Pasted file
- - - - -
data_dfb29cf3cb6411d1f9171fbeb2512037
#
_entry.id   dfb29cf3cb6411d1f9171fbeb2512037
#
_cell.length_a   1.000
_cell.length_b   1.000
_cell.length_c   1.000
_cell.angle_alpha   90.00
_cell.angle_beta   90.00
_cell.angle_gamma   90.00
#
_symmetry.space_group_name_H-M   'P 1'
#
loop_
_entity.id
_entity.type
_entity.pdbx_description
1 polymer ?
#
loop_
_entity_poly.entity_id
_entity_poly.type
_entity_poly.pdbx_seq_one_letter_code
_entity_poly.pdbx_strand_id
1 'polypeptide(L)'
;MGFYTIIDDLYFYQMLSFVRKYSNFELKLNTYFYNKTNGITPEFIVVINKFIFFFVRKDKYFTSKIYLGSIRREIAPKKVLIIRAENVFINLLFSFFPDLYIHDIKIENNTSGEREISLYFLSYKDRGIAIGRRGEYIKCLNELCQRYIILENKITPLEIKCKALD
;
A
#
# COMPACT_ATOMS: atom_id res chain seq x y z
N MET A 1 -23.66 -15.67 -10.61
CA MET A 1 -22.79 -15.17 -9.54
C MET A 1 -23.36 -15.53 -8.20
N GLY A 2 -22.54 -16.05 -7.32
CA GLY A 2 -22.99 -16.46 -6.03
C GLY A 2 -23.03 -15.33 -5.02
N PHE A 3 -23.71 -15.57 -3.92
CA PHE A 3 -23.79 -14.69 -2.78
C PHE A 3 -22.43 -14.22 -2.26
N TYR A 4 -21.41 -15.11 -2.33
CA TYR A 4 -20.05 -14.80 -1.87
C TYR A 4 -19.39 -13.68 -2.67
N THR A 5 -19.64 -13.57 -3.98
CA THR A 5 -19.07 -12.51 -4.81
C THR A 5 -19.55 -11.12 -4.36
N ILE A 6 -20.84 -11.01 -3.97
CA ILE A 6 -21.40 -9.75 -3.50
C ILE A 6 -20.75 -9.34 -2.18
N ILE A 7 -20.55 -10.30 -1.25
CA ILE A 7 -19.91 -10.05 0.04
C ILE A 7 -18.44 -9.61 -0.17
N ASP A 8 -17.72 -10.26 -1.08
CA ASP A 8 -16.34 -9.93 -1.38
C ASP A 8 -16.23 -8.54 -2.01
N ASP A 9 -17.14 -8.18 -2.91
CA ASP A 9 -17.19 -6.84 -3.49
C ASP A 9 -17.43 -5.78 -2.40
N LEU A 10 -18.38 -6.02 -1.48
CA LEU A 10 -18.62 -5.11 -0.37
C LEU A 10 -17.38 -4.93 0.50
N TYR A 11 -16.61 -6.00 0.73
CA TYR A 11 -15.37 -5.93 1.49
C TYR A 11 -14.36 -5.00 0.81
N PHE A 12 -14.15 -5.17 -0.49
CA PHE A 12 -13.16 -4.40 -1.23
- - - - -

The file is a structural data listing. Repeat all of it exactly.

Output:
data_dfb29cf3cb6411d1f9171fbeb2512037
#
_entry.id   dfb29cf3cb6411d1f9171fbeb2512037
#
_cell.length_a   1.000
_cell.length_b   1.000
_cell.length_c   1.000
_cell.angle_alpha   90.00
_cell.angle_beta   90.00
_cell.angle_gamma   90.00
#
_symmetry.space_group_name_H-M   'P 1'
#
loop_
_entity.id
_entity.type
_entity.pdbx_description
1 polymer ?
#
loop_
_entity_poly.entity_id
_entity_poly.type
_entity_poly.pdbx_seq_one_letter_code
_entity_poly.pdbx_strand_id
1 'polypeptide(L)'
;MGFYTIIDDLYFYQMLSFVRKYSNFELKLNTYFYNKTNGITPEFIVVINKFIFFFVRKDKYFTSKIYLGSIRREIAPKKVLIIRAENVFINLLFSFFPDLYIHDIKIENNTSGEREISLYFLSYKDRGIAIGRRGEYIKCLNELCQRYIILENKITPLEIKCKALD
;
A
#
# COMPACT_ATOMS: atom_id res chain seq x y z
N MET A 1 -23.66 -15.67 -10.61
CA MET A 1 -22.79 -15.17 -9.54
C MET A 1 -23.36 -15.53 -8.20
N GLY A 2 -22.54 -16.05 -7.32
CA GLY A 2 -22.99 -16.46 -6.03
C GLY A 2 -23.03 -15.33 -5.02
N PHE A 3 -23.71 -15.57 -3.92
CA PHE A 3 -23.79 -14.69 -2.78
C PHE A 3 -22.43 -14.22 -2.26
N TYR A 4 -21.41 -15.11 -2.33
CA TYR A 4 -20.05 -14.80 -1.87
C TYR A 4 -19.39 -13.68 -2.67
N THR A 5 -19.64 -13.57 -3.98
CA THR A 5 -19.07 -12.51 -4.81
C THR A 5 -19.55 -11.12 -4.36
N ILE A 6 -20.84 -11.01 -3.97
CA ILE A 6 -21.40 -9.75 -3.50
C ILE A 6 -20.75 -9.34 -2.18
N ILE A 7 -20.55 -10.30 -1.25
CA ILE A 7 -19.91 -10.05 0.04
C ILE A 7 -18.44 -9.61 -0.17
N ASP A 8 -17.72 -10.26 -1.08
CA ASP A 8 -16.34 -9.93 -1.38
C ASP A 8 -16.23 -8.54 -2.01
N ASP A 9 -17.14 -8.18 -2.91
CA ASP A 9 -17.19 -6.84 -3.49
C ASP A 9 -17.43 -5.78 -2.40
N LEU A 10 -18.38 -6.02 -1.48
CA LEU A 10 -18.62 -5.11 -0.37
C LEU A 10 -17.38 -4.93 0.50
N TYR A 11 -16.61 -6.00 0.73
CA TYR A 11 -15.37 -5.93 1.49
C TYR A 11 -14.36 -5.00 0.81
N PHE A 12 -14.15 -5.17 -0.49
CA PHE A 12 -13.16 -4.40 -1.23